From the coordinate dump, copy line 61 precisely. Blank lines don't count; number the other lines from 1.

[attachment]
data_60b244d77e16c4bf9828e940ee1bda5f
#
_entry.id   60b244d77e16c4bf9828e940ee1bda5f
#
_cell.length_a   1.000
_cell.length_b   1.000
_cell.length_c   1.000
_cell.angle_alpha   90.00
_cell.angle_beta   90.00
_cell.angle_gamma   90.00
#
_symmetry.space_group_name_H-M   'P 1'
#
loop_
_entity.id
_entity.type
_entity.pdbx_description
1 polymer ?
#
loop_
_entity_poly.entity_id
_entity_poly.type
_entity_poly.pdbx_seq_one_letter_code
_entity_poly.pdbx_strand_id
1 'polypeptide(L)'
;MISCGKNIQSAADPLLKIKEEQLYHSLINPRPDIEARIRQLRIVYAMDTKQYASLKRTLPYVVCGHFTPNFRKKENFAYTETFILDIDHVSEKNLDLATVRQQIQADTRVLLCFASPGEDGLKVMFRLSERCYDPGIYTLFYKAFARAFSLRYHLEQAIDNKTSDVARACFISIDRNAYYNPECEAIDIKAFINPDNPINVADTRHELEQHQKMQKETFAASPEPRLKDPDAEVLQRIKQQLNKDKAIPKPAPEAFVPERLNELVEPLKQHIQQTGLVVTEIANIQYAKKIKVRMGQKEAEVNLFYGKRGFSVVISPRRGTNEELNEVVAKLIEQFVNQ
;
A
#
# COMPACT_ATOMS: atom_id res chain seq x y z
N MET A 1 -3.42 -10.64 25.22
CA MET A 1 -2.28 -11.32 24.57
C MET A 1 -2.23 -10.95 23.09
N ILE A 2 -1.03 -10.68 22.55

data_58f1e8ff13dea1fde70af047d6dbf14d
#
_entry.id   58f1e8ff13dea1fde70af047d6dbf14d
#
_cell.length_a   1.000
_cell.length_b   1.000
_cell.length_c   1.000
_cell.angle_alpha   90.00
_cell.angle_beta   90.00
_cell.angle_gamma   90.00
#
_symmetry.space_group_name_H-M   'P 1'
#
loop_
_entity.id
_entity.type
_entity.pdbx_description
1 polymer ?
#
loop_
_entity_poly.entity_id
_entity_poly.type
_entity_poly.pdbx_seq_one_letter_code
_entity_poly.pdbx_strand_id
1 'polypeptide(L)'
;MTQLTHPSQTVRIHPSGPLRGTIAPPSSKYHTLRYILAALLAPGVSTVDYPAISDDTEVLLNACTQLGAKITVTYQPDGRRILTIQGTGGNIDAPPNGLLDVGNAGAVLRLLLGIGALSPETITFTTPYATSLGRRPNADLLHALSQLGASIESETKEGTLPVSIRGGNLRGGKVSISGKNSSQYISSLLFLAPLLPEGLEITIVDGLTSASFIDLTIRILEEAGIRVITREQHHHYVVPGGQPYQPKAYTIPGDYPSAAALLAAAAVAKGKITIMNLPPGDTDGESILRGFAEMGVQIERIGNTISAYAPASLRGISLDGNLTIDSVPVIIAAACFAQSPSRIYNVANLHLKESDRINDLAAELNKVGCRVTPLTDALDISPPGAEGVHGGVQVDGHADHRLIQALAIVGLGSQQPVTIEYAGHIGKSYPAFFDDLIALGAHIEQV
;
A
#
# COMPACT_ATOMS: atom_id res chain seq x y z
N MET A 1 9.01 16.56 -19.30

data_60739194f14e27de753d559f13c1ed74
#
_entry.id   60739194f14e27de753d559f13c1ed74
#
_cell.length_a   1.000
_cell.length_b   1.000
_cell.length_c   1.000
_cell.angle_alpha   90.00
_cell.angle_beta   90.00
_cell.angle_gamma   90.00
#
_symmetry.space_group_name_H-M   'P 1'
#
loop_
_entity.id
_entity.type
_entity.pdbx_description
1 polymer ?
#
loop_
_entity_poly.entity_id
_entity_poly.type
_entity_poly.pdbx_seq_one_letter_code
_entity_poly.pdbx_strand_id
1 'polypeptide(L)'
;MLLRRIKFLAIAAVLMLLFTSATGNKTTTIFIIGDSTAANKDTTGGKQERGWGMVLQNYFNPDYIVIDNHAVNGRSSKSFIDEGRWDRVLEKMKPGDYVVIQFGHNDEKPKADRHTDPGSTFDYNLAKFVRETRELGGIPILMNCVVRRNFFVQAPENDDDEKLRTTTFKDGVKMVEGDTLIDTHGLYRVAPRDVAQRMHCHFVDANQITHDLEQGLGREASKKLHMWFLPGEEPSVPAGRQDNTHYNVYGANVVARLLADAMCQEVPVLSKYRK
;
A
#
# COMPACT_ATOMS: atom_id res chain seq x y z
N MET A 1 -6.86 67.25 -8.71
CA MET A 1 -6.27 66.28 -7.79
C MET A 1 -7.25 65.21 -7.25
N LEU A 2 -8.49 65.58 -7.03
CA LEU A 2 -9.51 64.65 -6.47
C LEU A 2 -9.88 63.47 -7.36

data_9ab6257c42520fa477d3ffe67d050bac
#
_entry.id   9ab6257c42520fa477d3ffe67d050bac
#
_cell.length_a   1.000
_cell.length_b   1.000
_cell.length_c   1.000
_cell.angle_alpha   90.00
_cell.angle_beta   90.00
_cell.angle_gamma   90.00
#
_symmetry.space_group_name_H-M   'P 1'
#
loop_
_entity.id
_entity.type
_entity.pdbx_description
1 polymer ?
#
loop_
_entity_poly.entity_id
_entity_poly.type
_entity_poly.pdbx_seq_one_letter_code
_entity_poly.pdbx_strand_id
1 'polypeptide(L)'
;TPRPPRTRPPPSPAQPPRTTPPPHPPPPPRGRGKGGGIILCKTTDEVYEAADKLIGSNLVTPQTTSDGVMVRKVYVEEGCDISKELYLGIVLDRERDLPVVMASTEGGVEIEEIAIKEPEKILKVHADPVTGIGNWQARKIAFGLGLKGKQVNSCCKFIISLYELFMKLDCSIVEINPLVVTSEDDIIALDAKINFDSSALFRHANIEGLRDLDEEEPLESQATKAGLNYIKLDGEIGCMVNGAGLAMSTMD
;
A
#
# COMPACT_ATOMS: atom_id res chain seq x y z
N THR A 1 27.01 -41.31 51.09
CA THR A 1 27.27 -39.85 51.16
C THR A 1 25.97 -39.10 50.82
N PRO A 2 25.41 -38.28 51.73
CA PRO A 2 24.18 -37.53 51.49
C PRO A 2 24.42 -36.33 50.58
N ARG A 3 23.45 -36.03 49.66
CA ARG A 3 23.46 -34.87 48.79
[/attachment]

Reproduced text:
;